‘Unpregnant’: We Have to Laugh

by MovieBabble about a month ago in movie

HBO Max's roadtrip movie is a pure delight

‘Unpregnant’: We Have to Laugh

Writer’s note: This review briefly discusses a plot point involving stalking, if you need resources on stalking and domestic violence, please visit https://www.thehotline.org/.

The personal is political and art is political. I’ve learned this in my time as a student but also in my time as an adult functioning in the middle of a global fallout, which is a consequence of years of unchecked greed, destruction, and bigotry. In regards to both personal experiences and art, Unpregnant manages to be a shining beacon of comedy and love, while also bringing to light some deeply unpleasant truths about how absolutely archaic the punishments are for being a woman in America. Particularly, a sexually active young woman.

Thelma…Wait, Veronica & Bailey

The basic premise of Unpregnant is a somewhat familiar trope. Two ex-best friends have to go on a big road trip because one of the friends is in trouble. In this particular story, golden girl Veronica finds out she is pregnant, despite all her best efforts to remain otherwise. She’s set to go off to a good college, and a baby would ruin those plans. She sets out to get an abortion. The rub, of course, is that because she’s 17, she cannot get an abortion in her home state of Missouri without her parents finding out. She wants to do this as quickly and quietly as possible, so she hatches a plan to spend a weekend driving to Albuquerque. Naturally, her popular friends are unhelpful, and it turns out her boyfriend is the reason she is pregnant due to his carelessness, so she recruits her ex-best friend, Bailey, to help her.

Bailey is the consummate rebel, all black and punk to Veronica’s blonde and prep. Bailey agrees, and hilarity ensues as they run into a myriad of twists and turns on their trip. I have to say, this is one of the, maybe, five films I have ever seen that takes a predictable premise and genuinely surprises and delights me along the way. The other films in this caliber are Clueless, Parasite, Booksmart, and Ready or Not. So, Unpregnant is one among excellent company.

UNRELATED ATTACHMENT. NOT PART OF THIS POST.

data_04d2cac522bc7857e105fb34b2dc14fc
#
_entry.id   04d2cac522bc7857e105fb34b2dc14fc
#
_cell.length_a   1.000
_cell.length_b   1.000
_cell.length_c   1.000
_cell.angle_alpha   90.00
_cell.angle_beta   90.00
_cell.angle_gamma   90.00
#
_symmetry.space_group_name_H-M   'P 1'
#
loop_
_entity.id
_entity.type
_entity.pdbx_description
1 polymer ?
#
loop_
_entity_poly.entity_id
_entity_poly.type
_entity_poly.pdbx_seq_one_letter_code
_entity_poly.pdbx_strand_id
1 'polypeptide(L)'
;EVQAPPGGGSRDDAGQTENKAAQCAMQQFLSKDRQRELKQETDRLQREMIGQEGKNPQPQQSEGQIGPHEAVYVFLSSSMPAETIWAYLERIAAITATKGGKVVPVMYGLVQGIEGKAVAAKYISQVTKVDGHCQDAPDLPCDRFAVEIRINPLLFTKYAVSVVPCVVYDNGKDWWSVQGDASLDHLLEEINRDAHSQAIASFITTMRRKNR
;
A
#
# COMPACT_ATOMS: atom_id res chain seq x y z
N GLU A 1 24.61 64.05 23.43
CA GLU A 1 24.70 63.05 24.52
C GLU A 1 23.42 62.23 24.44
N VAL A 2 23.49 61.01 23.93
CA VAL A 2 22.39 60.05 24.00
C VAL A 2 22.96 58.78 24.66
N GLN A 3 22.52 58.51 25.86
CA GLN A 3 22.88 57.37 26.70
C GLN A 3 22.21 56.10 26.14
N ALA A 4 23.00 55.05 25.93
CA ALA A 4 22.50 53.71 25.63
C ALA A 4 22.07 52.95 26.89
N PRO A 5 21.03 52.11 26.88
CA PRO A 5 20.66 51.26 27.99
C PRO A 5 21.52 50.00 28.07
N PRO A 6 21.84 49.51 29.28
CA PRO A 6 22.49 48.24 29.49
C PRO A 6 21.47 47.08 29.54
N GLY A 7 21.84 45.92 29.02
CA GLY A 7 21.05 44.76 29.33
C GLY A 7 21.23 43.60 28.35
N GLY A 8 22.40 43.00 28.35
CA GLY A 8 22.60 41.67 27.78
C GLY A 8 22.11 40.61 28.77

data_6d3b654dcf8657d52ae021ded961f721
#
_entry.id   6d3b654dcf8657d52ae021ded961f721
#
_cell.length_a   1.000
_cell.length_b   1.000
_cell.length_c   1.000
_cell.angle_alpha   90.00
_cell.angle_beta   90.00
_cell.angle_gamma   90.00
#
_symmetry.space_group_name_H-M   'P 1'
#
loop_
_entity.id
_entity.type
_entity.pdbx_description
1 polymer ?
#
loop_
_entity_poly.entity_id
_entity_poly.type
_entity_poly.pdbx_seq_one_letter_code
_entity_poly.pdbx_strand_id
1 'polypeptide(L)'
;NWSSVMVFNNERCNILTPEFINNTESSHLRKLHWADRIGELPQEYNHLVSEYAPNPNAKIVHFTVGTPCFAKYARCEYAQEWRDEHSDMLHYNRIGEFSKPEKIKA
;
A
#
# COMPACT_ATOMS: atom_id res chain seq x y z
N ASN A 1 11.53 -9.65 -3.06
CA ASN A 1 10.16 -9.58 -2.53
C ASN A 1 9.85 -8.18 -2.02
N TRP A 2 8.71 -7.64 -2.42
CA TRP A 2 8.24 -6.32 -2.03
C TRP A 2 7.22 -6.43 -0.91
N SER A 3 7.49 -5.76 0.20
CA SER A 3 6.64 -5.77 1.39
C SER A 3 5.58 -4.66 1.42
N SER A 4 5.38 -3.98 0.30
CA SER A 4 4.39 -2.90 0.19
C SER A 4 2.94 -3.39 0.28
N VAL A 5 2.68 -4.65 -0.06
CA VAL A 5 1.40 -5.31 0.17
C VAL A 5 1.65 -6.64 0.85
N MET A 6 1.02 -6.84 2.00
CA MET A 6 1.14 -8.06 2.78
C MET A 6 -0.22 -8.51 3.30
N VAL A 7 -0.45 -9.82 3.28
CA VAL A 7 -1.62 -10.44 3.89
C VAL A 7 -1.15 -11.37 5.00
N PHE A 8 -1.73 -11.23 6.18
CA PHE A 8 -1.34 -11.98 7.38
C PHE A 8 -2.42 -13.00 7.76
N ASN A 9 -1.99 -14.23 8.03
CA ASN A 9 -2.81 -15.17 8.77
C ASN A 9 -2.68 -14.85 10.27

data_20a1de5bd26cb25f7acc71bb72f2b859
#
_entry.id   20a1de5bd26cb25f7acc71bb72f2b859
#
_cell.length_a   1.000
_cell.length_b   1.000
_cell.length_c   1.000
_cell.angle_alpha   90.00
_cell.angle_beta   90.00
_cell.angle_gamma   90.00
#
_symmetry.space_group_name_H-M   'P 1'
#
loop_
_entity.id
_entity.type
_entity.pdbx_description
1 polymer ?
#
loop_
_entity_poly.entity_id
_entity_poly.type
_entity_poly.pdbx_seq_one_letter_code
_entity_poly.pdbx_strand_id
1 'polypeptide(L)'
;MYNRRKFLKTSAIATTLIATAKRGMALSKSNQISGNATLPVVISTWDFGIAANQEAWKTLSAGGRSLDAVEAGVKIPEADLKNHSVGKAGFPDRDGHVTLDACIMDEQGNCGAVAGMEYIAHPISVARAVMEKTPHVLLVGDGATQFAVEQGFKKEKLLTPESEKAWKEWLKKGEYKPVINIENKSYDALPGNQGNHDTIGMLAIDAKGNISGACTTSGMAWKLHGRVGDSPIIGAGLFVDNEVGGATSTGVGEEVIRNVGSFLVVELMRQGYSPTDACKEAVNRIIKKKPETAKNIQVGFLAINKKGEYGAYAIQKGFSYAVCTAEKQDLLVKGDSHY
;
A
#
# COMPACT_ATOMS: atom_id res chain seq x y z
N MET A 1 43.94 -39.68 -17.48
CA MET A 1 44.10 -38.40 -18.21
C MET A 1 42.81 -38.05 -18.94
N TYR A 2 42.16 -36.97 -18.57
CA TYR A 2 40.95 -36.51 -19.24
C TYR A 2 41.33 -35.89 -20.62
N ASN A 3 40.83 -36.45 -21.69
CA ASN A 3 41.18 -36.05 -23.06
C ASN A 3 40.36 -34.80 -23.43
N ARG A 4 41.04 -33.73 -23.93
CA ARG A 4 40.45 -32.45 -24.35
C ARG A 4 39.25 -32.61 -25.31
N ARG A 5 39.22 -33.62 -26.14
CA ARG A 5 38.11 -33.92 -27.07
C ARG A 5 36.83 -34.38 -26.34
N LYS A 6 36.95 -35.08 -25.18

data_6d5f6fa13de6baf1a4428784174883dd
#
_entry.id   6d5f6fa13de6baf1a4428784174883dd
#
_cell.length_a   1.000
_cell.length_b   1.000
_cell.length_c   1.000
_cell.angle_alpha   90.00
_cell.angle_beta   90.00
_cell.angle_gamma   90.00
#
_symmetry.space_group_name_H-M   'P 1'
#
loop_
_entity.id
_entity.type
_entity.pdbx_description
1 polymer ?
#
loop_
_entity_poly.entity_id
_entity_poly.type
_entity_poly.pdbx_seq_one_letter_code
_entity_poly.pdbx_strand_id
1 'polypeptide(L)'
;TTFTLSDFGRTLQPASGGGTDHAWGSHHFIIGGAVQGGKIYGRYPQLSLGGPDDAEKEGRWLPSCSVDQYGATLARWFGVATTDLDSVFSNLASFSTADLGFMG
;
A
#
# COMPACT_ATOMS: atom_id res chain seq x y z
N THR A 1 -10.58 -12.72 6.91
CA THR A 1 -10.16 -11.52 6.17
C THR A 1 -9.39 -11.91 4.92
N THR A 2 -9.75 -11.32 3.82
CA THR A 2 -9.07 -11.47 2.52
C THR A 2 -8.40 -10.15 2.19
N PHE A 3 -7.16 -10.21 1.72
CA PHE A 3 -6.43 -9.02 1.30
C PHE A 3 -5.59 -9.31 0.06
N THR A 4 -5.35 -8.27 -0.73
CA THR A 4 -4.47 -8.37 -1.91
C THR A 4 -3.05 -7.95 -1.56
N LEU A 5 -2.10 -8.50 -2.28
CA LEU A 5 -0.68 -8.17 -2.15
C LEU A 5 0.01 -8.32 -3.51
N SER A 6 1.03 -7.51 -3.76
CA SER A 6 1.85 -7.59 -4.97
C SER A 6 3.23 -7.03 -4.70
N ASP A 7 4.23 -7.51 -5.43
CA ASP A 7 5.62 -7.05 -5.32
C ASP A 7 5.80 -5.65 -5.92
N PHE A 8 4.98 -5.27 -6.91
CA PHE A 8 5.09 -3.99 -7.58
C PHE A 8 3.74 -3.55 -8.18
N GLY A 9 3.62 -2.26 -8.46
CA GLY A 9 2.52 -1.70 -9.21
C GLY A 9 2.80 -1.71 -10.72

It’s based on the novel of the same name by Ted Caplan and Jenni Hendricks, and besides them had four separate screenwriters. I usually raise an eyebrow at films with a lot of writer influence, but I think something magical happened here. Every bit of the plot is more clever than the last, there are amazing little details that add depth to Bailey and Veronica’s friendship, and the dialogue is deeply funny. It would honestly be hard for me to summarize the different parts of this trip in any way that makes sense, so I am going to let you watch it for yourself. I applaud Rachel Lee Goldberg‘s writing and direction here. My jaw was on the floor when I wasn’t cackling, honestly.

Praise Gen Z Actors

Barbie Ferreira is about to hit her moment. After her breakout role as Kat in Euphoria, she has been all over magazines, H&M fashion spreads, and not to mention her dynamite Instagram. Unpregnant is her second huge role, but she’s only just started what is sure to be an incredible career. She brings so much humor and vulnerability to her role as Bailey, and I wonder if Ferreira saw herself in this role, or if she’s just that good that I never questioned it for a second. Bailey has a touching moment with Kira Matthews, a race car driver played by musician Betty Who, which could have been a whole movie in itself.


READ THE REST OF THE REVIEW ON OUR WEBSITE: https://moviebabble.com/2020/09/25/unpregnant-we-have-to-laugh/

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